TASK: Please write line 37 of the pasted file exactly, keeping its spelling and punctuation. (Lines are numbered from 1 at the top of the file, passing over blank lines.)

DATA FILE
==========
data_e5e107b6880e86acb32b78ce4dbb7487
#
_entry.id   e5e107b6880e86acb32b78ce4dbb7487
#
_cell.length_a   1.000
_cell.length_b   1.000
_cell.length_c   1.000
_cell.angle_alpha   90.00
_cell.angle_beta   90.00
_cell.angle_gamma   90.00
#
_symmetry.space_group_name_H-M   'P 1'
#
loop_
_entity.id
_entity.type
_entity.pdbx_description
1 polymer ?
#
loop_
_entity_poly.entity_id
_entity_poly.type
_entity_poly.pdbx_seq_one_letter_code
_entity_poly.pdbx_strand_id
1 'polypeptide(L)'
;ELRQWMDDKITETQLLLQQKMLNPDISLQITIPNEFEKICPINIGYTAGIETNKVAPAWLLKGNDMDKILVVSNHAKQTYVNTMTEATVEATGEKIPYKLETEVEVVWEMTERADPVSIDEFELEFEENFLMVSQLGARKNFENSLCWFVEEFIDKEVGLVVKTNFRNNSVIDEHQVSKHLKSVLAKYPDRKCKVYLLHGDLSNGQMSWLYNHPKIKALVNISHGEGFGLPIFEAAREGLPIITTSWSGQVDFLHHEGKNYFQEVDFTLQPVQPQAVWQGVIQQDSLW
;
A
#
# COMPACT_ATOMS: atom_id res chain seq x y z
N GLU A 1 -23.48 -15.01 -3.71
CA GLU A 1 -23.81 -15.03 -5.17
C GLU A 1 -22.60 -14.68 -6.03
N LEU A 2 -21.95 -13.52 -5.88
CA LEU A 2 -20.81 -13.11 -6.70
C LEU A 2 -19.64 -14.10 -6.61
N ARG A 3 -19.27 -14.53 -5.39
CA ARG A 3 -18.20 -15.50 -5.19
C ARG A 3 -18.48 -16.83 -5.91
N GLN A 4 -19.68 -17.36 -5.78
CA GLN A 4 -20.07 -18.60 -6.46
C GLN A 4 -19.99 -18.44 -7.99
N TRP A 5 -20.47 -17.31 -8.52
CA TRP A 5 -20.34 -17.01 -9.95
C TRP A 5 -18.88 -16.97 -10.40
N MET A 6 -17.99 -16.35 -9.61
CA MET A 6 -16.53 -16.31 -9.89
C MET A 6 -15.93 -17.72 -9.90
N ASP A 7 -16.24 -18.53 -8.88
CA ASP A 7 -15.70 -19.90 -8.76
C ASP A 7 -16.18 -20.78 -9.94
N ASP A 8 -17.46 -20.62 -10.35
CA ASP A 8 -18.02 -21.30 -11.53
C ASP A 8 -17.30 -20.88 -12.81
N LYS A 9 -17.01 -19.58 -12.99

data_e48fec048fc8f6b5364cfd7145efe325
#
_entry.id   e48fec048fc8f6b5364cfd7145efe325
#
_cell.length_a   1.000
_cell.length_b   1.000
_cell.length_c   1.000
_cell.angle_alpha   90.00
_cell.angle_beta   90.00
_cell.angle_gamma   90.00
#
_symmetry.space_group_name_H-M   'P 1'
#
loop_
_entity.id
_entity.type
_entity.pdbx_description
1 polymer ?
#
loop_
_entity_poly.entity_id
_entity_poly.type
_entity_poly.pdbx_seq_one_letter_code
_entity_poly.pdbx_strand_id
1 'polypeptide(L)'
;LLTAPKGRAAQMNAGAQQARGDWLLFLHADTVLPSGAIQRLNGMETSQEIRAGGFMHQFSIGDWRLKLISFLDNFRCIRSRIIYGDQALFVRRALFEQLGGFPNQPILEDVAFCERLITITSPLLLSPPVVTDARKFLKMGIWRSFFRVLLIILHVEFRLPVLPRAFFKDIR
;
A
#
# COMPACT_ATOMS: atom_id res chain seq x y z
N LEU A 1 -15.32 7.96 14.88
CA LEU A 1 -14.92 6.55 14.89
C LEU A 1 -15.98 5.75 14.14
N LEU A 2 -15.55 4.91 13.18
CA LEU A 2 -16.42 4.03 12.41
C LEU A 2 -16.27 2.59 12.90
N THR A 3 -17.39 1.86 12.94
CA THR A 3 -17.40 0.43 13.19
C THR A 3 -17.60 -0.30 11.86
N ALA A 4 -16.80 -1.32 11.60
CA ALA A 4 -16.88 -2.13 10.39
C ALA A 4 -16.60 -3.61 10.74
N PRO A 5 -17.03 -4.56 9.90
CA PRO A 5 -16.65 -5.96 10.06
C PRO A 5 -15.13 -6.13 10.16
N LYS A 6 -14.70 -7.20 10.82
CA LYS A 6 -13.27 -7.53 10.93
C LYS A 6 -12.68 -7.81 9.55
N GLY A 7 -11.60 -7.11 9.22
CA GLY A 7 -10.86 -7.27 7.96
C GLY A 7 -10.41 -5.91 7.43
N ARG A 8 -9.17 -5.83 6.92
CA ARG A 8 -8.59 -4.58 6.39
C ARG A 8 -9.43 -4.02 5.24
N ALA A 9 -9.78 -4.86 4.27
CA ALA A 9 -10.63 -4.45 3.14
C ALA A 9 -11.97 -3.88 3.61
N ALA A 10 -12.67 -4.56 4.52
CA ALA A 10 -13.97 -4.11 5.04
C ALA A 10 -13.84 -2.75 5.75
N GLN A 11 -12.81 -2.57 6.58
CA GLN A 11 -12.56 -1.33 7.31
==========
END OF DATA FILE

N ARG A 3 -19.27 -14.53 -5.39